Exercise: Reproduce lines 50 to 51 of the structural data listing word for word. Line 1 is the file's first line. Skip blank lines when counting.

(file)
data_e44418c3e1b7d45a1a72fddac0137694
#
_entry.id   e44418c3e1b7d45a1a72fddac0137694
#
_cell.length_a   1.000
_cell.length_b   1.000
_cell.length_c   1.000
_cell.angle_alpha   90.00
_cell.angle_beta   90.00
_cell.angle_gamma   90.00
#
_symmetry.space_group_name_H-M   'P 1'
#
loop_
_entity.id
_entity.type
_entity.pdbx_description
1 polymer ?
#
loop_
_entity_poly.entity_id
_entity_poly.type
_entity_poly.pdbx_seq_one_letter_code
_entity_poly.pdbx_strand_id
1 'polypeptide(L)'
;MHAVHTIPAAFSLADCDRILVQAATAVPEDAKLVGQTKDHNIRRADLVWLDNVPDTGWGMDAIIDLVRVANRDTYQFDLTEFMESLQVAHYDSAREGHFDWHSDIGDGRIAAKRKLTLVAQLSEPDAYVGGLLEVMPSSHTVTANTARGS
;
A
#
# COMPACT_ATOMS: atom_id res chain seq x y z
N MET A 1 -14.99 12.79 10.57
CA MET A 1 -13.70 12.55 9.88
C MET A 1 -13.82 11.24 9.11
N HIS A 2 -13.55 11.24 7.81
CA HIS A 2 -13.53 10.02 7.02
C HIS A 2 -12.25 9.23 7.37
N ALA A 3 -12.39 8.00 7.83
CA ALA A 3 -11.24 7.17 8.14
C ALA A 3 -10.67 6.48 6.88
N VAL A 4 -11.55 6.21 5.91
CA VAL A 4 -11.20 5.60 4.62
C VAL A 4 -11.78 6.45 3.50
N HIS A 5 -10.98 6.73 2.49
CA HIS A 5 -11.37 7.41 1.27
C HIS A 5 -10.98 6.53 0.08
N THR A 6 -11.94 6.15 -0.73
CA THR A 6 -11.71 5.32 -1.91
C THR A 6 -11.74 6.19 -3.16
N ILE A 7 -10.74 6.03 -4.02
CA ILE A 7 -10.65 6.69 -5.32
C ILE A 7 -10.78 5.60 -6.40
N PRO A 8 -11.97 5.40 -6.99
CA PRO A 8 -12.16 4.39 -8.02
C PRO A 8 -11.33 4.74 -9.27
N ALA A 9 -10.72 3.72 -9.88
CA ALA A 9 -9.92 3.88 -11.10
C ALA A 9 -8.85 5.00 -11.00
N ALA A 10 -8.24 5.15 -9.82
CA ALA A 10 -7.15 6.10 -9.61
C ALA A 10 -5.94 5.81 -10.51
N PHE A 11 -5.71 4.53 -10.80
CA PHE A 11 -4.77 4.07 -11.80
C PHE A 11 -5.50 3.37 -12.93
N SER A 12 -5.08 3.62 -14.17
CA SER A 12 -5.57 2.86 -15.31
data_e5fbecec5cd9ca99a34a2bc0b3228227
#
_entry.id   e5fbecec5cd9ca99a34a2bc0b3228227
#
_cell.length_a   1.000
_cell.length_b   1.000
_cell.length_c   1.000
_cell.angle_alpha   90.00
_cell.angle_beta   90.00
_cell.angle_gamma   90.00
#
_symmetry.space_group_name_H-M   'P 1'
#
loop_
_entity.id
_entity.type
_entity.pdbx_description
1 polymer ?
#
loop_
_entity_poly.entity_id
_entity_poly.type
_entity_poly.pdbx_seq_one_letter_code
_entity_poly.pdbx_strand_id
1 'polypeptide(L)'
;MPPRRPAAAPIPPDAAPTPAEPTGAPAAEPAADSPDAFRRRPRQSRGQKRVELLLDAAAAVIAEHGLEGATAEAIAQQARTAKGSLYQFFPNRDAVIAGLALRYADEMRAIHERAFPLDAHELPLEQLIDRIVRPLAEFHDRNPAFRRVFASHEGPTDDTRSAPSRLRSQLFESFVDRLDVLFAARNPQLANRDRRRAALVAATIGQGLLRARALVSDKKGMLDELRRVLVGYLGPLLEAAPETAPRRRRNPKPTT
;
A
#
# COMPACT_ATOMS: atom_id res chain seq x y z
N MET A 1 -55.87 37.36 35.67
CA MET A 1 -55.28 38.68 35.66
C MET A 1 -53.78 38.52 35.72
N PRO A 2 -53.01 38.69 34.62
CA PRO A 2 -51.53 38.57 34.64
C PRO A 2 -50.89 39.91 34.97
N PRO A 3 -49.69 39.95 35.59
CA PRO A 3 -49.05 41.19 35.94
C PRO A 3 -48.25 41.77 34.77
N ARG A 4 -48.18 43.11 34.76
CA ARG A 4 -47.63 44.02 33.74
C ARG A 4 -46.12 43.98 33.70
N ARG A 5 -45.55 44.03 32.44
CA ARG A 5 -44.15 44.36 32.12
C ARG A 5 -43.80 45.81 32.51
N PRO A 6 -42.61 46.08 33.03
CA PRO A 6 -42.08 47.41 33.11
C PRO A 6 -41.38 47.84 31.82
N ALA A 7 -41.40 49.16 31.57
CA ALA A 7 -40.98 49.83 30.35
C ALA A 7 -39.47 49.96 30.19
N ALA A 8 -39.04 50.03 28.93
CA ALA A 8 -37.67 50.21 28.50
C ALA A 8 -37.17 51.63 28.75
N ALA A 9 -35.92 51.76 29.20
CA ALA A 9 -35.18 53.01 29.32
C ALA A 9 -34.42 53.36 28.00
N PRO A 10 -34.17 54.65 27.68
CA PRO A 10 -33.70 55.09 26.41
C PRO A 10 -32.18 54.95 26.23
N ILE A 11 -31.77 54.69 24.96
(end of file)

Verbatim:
CA ILE A 7 -10.65 6.69 -5.32
C ILE A 7 -10.78 5.60 -6.40